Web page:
| Elsie May Carson née Hughes |
|Born||1862 (age 64)|
|Marital status||Married to Charles Carson|
|Residence||Downton, Yorkshire, England|
|Title(s)|| Mrs Carson|
Elsie (by Joe Burns and Charles Carson)
My beautiful wife (by Charles Carson)
|Family|| Charles Carson (husband)|
Mr Hughes (father) †
Mrs Hughes (mother) †
Becky Hughes (sister)
|Occupation|| Housekeeper of Downton Abbey|
Head Housemaid (formerly)
|Loyalty|| Crawley family|
Ethel Parks (somewhat reluctantly)
|Behind the scenes|
|Portrayed by||Phyllis Logan|
- Mrs Hughes: "You're such an old curmudgeon."
- Mr Carson: "Don't say you're going off me."
- Mrs Hughes: "No, because you're MY curmudgeon, and that makes all the difference"
- — Mrs. Hughes to Mr Carson.[src]
Elsie May Carson (née Hughes) (b.1862) is the head housekeeper and she is in charge of all the female servants. More or less, she runs the entire servant branch of Downton Abbey alongside Thomas Barrow, after he replaced her husband, Charles Carson, as butler. She is very stoic, but is also ethical and never two-sided.
She is originally from Argyll, Scotland and her father was a tenant farmer to an unknown family. She has one sibling, a sister Becky, who lives in Lytham St Annes Lancashire. It is revealed in 1924 that Becky is "not right in the head." She requires a caretaker, thus Mrs Hughes has spent most of her earnings providing for Becky's care, leaving her with no savings.
Mrs Hughes arrived at Downton as Head Housemaid in 1895 and was promoted to housekeeper soon after.
Mrs Hughes has revealed that she has never actually been married, but adopted the "Mrs" title as befits a housekeeper. Before working at Downton Abbey, Mrs Hughes was "walking out" with a country farmer named Joe Burns. When she received the offer to work at Downton, he proposed, but, after finding her work as the housekeeper at Downton enjoyable and rewarding, Mrs Hughes refused him.
By April 1912, Mrs Hughes is head housekeeper, a prestigious position that is more or less equal with Carson's office as butler. She is a strict taskmaster, but kind-hearted, offering advice and words of comfort to staff members in distress. When Mr Bates badly mangles his leg in an attempt to correct his limp, she helps him and reminds him that no one thinks the worse of him for his handicap. Furthermore, she looks out especially for William, who is often melancholy due to homesickness and Thomas's bullying.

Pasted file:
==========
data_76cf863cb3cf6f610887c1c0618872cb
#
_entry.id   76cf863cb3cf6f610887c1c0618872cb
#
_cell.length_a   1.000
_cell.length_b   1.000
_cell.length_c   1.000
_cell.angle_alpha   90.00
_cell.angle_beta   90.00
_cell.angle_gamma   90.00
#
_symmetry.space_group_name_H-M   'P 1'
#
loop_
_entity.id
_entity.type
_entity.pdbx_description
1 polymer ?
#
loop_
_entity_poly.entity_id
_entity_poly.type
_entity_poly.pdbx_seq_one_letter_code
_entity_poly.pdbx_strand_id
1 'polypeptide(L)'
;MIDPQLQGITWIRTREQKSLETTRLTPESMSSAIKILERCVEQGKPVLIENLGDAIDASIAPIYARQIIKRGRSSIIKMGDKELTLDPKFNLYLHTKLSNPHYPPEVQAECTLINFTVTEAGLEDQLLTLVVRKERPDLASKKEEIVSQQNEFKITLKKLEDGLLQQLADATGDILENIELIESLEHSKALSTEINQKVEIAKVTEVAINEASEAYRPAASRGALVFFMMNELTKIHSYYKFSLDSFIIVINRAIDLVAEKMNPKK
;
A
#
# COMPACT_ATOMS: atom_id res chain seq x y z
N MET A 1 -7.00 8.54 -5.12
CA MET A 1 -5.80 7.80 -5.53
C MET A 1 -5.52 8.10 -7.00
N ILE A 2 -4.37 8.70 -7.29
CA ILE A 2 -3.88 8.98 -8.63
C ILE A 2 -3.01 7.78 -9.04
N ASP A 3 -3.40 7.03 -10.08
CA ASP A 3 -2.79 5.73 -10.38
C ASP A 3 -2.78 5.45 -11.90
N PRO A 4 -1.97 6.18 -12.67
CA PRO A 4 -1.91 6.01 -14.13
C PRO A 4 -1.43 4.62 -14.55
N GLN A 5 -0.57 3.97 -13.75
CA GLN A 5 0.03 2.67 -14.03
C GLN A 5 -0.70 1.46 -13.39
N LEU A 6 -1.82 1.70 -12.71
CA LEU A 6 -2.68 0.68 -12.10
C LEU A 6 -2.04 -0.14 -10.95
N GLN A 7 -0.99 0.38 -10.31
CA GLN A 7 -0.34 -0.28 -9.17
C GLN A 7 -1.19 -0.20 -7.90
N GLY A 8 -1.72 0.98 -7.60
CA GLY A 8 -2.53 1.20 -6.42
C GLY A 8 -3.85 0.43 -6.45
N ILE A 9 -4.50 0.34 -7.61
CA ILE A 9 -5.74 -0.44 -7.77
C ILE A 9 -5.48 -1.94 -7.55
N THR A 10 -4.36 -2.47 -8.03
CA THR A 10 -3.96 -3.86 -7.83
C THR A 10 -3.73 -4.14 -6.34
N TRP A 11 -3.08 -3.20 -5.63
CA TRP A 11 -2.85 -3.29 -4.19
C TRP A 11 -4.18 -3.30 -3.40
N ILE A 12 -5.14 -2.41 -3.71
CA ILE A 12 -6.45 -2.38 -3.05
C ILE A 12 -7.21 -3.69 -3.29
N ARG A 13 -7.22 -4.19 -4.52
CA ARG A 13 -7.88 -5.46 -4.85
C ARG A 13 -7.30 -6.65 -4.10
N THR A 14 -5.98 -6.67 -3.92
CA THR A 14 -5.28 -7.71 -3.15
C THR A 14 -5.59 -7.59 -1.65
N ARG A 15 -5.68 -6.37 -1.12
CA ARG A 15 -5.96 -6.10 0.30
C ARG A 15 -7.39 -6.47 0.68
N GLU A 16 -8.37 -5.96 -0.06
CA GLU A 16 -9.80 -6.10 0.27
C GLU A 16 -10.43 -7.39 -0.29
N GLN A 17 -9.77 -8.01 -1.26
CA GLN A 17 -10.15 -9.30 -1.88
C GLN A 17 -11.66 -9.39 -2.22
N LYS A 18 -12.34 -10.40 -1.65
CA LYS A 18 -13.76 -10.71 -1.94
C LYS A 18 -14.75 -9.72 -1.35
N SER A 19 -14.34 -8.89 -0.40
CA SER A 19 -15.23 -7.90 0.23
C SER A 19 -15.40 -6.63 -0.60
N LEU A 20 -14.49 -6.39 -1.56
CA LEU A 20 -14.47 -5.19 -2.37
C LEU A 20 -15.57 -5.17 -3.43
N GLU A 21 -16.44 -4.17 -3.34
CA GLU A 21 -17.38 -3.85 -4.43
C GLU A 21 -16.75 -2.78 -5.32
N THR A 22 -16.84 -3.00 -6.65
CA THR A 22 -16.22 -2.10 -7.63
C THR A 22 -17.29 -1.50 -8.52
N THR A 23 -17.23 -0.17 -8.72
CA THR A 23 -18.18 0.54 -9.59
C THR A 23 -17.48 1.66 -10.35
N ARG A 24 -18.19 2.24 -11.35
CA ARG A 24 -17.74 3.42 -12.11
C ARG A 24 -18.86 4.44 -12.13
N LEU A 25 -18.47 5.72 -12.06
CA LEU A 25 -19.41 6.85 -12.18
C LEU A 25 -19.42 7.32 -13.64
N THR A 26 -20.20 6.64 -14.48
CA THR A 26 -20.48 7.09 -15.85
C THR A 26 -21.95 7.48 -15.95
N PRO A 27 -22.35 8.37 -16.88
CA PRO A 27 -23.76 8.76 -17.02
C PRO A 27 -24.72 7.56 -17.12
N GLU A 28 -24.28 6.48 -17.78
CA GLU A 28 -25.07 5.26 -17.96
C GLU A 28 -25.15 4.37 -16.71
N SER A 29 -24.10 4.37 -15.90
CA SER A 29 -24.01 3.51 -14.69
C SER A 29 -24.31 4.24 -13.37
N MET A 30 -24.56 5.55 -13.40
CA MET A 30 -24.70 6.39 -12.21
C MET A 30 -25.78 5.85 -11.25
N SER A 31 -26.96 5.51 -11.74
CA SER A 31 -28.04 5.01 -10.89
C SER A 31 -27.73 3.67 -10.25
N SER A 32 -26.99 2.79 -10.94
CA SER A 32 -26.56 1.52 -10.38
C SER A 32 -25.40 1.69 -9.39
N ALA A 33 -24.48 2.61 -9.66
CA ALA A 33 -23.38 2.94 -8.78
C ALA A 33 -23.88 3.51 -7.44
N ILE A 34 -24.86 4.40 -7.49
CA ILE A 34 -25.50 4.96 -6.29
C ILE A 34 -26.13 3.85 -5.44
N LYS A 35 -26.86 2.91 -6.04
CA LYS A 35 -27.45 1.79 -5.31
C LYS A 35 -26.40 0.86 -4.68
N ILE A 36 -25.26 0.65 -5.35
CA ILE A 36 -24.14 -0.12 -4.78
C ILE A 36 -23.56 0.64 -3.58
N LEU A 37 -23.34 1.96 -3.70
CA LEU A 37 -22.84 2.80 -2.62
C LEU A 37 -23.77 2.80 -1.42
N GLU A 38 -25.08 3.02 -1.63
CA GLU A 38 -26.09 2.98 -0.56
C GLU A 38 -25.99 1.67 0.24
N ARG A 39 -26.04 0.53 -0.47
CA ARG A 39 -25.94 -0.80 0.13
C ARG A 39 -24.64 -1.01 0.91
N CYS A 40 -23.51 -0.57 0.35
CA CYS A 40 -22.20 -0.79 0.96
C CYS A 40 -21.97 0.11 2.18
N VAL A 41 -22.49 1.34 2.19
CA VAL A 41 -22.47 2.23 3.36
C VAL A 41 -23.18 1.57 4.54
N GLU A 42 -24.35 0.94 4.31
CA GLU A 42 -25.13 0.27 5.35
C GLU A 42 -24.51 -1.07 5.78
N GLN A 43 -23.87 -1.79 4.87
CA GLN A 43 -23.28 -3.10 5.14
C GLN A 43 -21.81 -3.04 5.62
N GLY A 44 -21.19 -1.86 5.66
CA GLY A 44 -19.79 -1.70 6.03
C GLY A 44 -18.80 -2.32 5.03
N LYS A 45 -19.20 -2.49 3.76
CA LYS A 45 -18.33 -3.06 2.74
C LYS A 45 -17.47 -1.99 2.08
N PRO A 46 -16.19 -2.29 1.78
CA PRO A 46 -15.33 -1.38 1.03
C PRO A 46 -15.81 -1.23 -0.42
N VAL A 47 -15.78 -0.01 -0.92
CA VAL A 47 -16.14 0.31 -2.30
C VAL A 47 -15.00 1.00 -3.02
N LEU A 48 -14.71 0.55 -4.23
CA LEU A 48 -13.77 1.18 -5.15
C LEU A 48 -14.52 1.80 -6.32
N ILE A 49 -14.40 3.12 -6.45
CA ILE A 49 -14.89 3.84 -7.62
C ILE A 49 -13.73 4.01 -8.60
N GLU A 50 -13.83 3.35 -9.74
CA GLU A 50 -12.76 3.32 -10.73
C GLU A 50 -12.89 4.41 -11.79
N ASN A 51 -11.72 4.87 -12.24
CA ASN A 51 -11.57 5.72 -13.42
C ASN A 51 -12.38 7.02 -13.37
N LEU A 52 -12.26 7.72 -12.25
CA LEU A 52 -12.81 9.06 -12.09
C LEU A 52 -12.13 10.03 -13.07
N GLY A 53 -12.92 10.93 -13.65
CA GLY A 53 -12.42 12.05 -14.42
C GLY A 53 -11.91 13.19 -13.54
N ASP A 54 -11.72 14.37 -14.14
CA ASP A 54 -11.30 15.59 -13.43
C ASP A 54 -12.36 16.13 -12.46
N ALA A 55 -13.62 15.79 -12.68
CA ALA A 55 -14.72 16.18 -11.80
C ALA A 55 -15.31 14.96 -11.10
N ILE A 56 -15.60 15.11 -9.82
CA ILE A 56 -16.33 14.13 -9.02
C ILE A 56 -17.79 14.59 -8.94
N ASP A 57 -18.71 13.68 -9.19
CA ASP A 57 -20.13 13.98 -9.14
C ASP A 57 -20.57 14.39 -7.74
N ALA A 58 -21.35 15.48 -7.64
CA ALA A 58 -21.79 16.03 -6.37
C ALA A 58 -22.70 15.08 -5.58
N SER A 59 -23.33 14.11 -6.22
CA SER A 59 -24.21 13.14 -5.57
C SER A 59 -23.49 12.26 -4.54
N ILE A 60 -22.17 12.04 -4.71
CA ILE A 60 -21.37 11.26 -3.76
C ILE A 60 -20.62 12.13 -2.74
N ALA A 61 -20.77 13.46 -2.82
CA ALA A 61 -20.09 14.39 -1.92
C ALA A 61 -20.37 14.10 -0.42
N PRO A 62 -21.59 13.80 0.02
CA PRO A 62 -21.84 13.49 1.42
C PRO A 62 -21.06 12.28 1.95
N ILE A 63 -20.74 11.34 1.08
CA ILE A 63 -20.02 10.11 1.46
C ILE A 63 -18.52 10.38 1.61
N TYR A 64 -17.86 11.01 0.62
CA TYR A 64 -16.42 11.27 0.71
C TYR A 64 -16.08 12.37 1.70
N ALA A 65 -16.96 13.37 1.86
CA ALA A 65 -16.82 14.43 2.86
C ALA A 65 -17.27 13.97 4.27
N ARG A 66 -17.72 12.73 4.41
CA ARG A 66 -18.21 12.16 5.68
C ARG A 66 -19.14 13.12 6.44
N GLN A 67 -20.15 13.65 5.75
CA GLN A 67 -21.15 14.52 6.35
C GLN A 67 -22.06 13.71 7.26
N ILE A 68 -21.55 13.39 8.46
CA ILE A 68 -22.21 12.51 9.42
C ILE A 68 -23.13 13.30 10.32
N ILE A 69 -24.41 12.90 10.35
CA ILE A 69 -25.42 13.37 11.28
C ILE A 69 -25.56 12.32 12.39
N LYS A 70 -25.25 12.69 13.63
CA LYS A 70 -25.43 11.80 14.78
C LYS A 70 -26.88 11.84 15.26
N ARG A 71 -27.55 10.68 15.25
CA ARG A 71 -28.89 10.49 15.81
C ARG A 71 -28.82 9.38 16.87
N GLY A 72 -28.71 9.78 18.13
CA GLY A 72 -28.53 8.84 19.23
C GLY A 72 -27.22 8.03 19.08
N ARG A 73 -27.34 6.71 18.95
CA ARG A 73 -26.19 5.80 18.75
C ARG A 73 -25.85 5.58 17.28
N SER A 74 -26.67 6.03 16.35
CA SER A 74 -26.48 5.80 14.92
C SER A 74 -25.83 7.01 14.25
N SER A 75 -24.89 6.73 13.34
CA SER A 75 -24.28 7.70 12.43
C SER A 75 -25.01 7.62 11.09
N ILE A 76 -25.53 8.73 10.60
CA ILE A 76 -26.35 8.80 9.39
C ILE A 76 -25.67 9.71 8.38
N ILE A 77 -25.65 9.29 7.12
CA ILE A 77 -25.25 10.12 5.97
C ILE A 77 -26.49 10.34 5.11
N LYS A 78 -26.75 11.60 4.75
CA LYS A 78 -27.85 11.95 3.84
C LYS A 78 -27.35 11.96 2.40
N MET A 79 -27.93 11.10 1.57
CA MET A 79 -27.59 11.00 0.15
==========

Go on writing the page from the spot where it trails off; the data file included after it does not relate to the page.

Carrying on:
Joe Burns arrives in town with the intent of a second proposal. Mrs. Hughes goes with him to dinner and the fair, but after realizing that she is no longer the same farm girl of past years (and that Downton would most likely fall to pieces without her) she again refuses and continues in her post.
In the last episode she is the first person at Downton to become aware of the chauffeur Tom Branson´s interest in Lady Sybil as she observes Lady Sybil and Branson holding hands for a short moment in celebration of the housemaid Gwen having finally succeeded in getting a job as a secretary. She warns Tom that he may lose his job and end up with a broken heart if he is not careful.
The beginning of the war sees Mrs Hughes busier than ever in overseeing Downton's management, dealing with various domestic crises including Carson's illness from overwork (and later from Spanish flu) and Branson's "assassination" attempt on a visiting general.
A shocked Mrs. Hughes finds new maid Ethel and houseguest/patient Major Bryant in bed in the servant's quarters. Livid, she dismisses Ethel, who later reappears with the announcement that she is pregnant. From then on, though clear she disapproves of Ethel's choices, Mrs Hughes smuggles food to the poverty-stricken Ethel and her infant son, attempting several times to give an irresponsible Major Bryant Ethel's letters. Cora discovers the situation just before Bryant is killed in battle, and later arranges for the Major's parents to come to Downton.
Mrs Hughes tries to sneak Ethel into the house to meet with the Major's parents, but the attempt goes disastrously wrong. Not willing to give up, however, she arranges a second meeting and speaks up for Ethel in the face of Bryant's father's bullying. Though unwilling to register an official opinion upon hearing Ethel's decision not to give up her son Charlie, she is much kinder towards Ethel, perhaps even with some small degree of admiration.
With Bates's trial looming, Mrs Hughes attempts to comfort a distraught Anna with the fervent belief that Bates, being innocent, will be freed. However, she is called unwillingly to speak for the prosecution, and tricked into revealing the damning conversation she overheard between Bates and Vera - including that he had sworn at and threatened to strike his wife. Obviously shaken, she nevertheless continues to comfort the grieving Anna after Bates is convicted.